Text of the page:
Since 2016, Roche has been partnering with the New Zealand Society for Oncology (NZSO) to award the Roche Translational Cancer Research Fellowship to an annual value of $30,000. Both Roche and NZSO recognise the importance of keeping up-to-date with international developments in cancer research and oncology clinical practice.
Translational research bridges the gap from basic science in the lab to clinical practice, in order to enhance human health and well-being. It’s sometimes referred to as bench to bedside to community. Research is most effective when clinicians and scientists work together and a key role of NZSO is to encourage collaboration between clinicians and scientists.
This award provides a unique opportunity for NZ cancer research teams to upskill an integral team member, so that the team can work together more effectively and improve research output.
Dr Sharon Pattison
Senior Lecturer and Medical Oncologist
Department of Medicine, University of Otago
Dr Pattison and her team have been studying the immunoproteasome, a protein complex that is present in many cell types, including cancer cells, and how this complex can influence cancer survival.
The fellowship will enable a member of her team to travel to the Walter and Eliza Hall Institute in Melbourne where they have been given access to lattice light sheet microscopy. This is a new way of imaging live cells over an extended period of time.
Dr Andrew Das
Department of Pathology and Biomedical Science, University of Otago
Dr Das' research involves investigating the role epigenetics plays in the development and maintenance of acute myeloid leukaemia (AML).
Epigenetics began as a theory of how a whole organisms can develop from a single cell. Over nine months in the womb, an incredible process takes place, the development of all the various cells and organs that make up our bodies. Because every cell has the same DNA code, extra markings must be required to tell each cell which part of the DNA code they should be using. In other words, these epigenetic markings help cells remember their identity. A similar process takes place on a daily basis where our bone marrow generates many different blood cell types from stem cells.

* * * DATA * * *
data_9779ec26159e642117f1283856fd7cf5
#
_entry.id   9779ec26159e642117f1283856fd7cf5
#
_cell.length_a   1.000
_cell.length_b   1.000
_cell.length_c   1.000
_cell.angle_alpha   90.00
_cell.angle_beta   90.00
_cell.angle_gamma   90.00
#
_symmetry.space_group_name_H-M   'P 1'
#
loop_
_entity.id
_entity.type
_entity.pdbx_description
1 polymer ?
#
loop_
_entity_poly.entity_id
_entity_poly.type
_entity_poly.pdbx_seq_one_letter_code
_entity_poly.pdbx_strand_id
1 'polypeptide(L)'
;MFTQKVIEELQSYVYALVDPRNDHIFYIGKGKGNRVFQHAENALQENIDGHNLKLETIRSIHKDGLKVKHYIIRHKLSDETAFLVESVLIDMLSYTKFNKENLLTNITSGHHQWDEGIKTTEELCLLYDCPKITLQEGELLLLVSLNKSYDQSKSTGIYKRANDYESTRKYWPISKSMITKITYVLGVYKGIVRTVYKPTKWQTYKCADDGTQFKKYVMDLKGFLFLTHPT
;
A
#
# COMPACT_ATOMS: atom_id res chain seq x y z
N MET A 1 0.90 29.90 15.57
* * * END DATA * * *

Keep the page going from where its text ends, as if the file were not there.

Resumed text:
When bone marrow cells acquire mutations in DNA that affect this process, they become dysfunctional and potentially cancerous. This is in fact what we see with AML. Because epigenetic markings can be written or erased, the effects are potentially reversible. Recent pre-clinical data suggests that patients with specific mutations could benefit from treatment with ascorbate. This grant was awarded for Dr Das to develop epigenetic and bioinformatic expertise. The data the project generates will help the rational design of clinical trials with respect to the use of ascorbate for treating specific AML subtypes.
Dr Stephen Jamieson
PhD Senior Lecturer, Senior Research Fellow
The University of Auckland
The 2017 Scholarship was originally awarded to Dr Francis Hunter who moved overseas. It was then transferred to Dr Hunter’s colleague at the Auckland Cancer Society Research Centre Dr Stephen Jamieson in November 2018.
Dr Jamieson’s research has identified potential resistance genes to trastuzumab emtansine (Kadcyla), a treatment for HER2-positive breast cancer. He aims to investigate these genes further and identify treatment strategies to overcome resistance to Kadycla and improve patient outcomes.
The Fellowship has been central to the initiation of a collaboration with medical oncologists from the Jules Bordet Institute in Brussels, Belgium who are involved as investigators in numerous clinical trials in breast cancer, including patients treated with Kadcyla.
A/Professor Roslyn Kemp
Department of Microbiology and Immunology
University of Otago
A/Prof Kemp was awarded the fellowship in 2016 for her work involving the study of the immune response in colorectal cancer. The team used mass cytometry, which enables the study of 40-100 individual proteins on a single cell. Dr Kemp’s team compared the immune response in the tumours of people with colorectal cancer to that of the healthy bowel tissue in the same patients. They found multiple immune cell populations that were enriched in the tumours of all patients, allowing the identification of immune cell populations that are the most important for predicting outcome, diagnosing patients and possibly creating new targets for therapy.
There is no mass cytometry facility in New Zealand and the fellowship enabled the team to travel to the Ramaciotti Centre for Human Systems Biology at the University of Sydney a number of times to collect data, develop new analysis tools and collaborate with researchers abroad.